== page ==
In yesterdays Independent was an article by Yasmin Alibhaia Brown in which she expresses strong disquiet about what she perceives to be the state of sexual relations today. It starts with an account of two overheard conversations in a restaurant which severely discomfited both her and her friend. The first was between a group of young women who cheerfully discussed their use of sex toys and the second between a group of young men who then loudly discussed how they would like to treat those women.
I accept that both groups of people were guilty of inconsiderate behaviour. People have the right to eat their meal without being disturbed by the raucus chatter of others. I personally would get just as upset by the loud and raucous discussion of the latest football match while I am trying to focus on an intimate conversation with a friend. However, the conclusions she draws from her experiences bear absolutely no relation to reality. I would have expected a journalist of her standing to be better informed.
The first point I would take issue with is her title, whether this be by a sub or not. She asks, "When did sex become so brutalised?" I would contend that it was ever thus but is in fact getting gradually less so . The Soviet troops who raped their way into Berlin and other German cities at the end of the Second World War were not reacting to the free and frank, albeit ribald, exchange of views between consenting adult women. Their actions, condoned by Stalin with words to the effect of "Let the boys have their fun", were the result of a much longer tradition of male supremacy and active misogyny. For to go back further, the Bible gives a clear account of the divine command to seize and rape the women of the conquered enemy. Of course, "boys will be boys". The young men in the restaurant were simply following this dishonourable tradition. The women were discussing pleasure. The men were discussing rape. Yasmin appears not to notice the difference.
Nor is this use of sex toys by women anything new. Jeremiah accused the women of his land of making love with idols. By this, I assume, he was referring to carved phalloi or dildos. In recent years, indeed, examples of what appear to be prehistoric dildos have been unearthed at many sites around the world - for just one see here. In Restoration England there is a satire by the Earl of Rochester in which he writes of Englishmen being supplanted in their women's affections by a recent Italian immigrant, Signor Dildo. In the nineteenth century the staple of many doctors' practices was the manual stimulation of women in order to cure "hysteria" by enabling an orgasm. It was to save those men's overworked fingers that the vibrator was first invented. These soon spread into the home. The first five electrical items to be marketed were, in no particular order, sewing machines, fans, kettles, toasters and vibrators and by 1917 there were more vibrators around than toasters. They were openly advertised in women's magazines.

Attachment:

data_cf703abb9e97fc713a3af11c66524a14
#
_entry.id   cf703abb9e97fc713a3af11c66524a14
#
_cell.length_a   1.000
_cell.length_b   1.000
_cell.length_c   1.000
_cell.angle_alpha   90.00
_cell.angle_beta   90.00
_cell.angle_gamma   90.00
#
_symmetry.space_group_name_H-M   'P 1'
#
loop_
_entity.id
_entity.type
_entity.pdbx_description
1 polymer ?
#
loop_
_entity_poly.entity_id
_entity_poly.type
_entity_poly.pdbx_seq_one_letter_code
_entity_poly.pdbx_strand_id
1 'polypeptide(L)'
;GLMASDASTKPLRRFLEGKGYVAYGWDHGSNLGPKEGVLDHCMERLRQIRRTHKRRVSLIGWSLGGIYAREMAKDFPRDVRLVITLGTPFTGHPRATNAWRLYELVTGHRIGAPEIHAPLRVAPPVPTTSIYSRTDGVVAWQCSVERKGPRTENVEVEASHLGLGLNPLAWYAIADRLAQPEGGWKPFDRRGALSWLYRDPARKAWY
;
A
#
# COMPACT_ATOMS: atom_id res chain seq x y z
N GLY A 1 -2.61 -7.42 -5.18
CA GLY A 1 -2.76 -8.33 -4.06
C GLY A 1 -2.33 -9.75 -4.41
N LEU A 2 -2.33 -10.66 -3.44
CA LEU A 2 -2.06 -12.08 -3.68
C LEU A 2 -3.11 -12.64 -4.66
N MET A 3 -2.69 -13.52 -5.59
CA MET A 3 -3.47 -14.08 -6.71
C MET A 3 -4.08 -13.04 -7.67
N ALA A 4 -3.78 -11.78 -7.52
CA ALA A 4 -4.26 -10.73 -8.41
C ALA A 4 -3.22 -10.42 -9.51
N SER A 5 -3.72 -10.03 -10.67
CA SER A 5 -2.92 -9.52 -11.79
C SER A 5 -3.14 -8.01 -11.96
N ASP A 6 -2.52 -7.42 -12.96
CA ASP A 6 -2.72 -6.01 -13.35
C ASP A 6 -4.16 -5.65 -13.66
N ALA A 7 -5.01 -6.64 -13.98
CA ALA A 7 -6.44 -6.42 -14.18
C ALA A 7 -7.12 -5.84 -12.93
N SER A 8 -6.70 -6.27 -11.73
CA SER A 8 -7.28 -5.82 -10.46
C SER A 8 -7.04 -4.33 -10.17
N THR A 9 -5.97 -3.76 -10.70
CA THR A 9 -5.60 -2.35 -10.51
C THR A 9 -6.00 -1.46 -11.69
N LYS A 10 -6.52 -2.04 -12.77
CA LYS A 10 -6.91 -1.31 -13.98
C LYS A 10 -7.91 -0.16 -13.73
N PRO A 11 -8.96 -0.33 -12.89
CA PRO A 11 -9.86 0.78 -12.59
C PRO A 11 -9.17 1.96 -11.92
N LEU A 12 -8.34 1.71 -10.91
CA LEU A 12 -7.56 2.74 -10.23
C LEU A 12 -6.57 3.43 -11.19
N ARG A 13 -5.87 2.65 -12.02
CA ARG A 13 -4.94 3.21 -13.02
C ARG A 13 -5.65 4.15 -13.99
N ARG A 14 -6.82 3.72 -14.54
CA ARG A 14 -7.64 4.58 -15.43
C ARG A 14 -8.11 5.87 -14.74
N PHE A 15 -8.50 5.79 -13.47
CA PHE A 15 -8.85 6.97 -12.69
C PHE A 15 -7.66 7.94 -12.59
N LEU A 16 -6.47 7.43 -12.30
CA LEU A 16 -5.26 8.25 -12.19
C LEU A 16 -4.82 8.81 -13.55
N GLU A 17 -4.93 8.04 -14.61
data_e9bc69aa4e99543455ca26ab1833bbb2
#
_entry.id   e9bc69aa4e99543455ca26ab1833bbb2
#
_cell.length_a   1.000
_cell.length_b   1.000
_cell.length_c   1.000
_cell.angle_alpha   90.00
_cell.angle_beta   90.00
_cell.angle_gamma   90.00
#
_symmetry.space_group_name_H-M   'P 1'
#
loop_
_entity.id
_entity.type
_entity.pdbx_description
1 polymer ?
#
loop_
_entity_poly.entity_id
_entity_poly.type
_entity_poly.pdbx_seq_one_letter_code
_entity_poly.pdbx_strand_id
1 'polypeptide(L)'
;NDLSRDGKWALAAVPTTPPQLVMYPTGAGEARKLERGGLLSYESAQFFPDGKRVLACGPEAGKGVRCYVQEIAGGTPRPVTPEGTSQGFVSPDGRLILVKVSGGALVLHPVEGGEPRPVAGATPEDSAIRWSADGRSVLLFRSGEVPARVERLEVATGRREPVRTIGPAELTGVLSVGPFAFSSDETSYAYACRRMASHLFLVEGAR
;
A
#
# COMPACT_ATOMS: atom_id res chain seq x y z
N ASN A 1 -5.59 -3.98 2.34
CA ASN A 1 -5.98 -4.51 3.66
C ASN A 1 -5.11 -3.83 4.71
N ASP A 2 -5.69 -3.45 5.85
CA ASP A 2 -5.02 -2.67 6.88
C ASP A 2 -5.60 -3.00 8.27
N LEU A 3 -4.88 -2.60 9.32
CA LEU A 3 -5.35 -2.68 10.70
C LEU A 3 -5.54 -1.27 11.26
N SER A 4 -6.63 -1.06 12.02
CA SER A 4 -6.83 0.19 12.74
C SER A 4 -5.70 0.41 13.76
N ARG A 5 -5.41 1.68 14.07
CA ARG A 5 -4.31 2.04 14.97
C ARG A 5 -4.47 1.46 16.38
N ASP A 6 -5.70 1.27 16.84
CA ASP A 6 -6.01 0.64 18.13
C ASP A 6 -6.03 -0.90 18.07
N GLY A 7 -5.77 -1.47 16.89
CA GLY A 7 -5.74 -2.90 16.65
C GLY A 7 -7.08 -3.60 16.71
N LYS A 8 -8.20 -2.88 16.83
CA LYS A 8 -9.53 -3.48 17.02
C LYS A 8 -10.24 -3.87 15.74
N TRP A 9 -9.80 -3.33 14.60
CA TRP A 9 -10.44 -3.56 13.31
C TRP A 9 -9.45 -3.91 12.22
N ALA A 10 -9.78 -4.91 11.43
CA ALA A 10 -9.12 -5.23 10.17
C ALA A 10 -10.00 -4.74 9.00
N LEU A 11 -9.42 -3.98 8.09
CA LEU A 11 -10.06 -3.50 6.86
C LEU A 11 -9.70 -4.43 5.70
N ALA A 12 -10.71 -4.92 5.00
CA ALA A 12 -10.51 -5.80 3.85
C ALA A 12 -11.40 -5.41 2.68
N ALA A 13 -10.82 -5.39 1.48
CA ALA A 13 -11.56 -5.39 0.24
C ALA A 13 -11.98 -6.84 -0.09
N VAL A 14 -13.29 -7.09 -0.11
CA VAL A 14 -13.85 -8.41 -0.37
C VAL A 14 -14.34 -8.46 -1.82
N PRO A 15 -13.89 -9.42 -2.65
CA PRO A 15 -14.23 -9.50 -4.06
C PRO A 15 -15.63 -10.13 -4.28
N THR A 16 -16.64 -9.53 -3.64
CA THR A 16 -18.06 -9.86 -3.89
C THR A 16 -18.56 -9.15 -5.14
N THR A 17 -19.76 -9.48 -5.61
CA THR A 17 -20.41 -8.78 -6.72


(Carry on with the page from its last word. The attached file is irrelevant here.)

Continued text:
YAB then segues into a condemnation of S and M. This is again nothing new. It has been around a long time. There is a strong sado-masochistic eroticism in many of the accounts of the lives of saints and it is certainly there in much Christian iconography. Victorian gentlemen who subscribed to magazines such as "The Pearl" were regaled with stories of bondage and whipping. There were also, it is certain, a plethora of child prostitutes who would provide them, unwillingly, with flogging fodder. The modern BDSM scene, with its concern about consent even though this is at times breached, seems tame in comparison.
Sexuality is indeed problematic. It has, however, been so for a very long time. What seems to have offended Yasmin is not this problematic nature but the fact that it is now more in the open. The young women were quite within their rights to discuss sex toys. Sex is clearly an important part of their lives, as it is for most human beings. They were talking about something that gave them pleasure and harmed no one. The same cannot, however, be said for the young men with their, only too traditional, talk of rape. Yasmin, however, has doubts that vibrators are harmless, citing one anonymous Relate counsellor who talks of them changing womens' brains. I know of no empirical studies that can support this claim. I assume Yasmin does not know either, or she would have cited them. I am sorry, Yasmin, but an unnamed counsellor does not have any more authority than I or anyone else.
I am sorry that she and her friend, ethnicity (Asian) given but gender not, were embarrassed by the subject spoken about by those rather inconsiderate women. I just question why it should offend them any more than any other overheard conversations. I also question the conclusions she draws from the experience.
As it stands this article is as ill-informed and prejudiced as any in the Mail or other tabloid and I would have expected a journalist of Yasmin's calibre to have done better.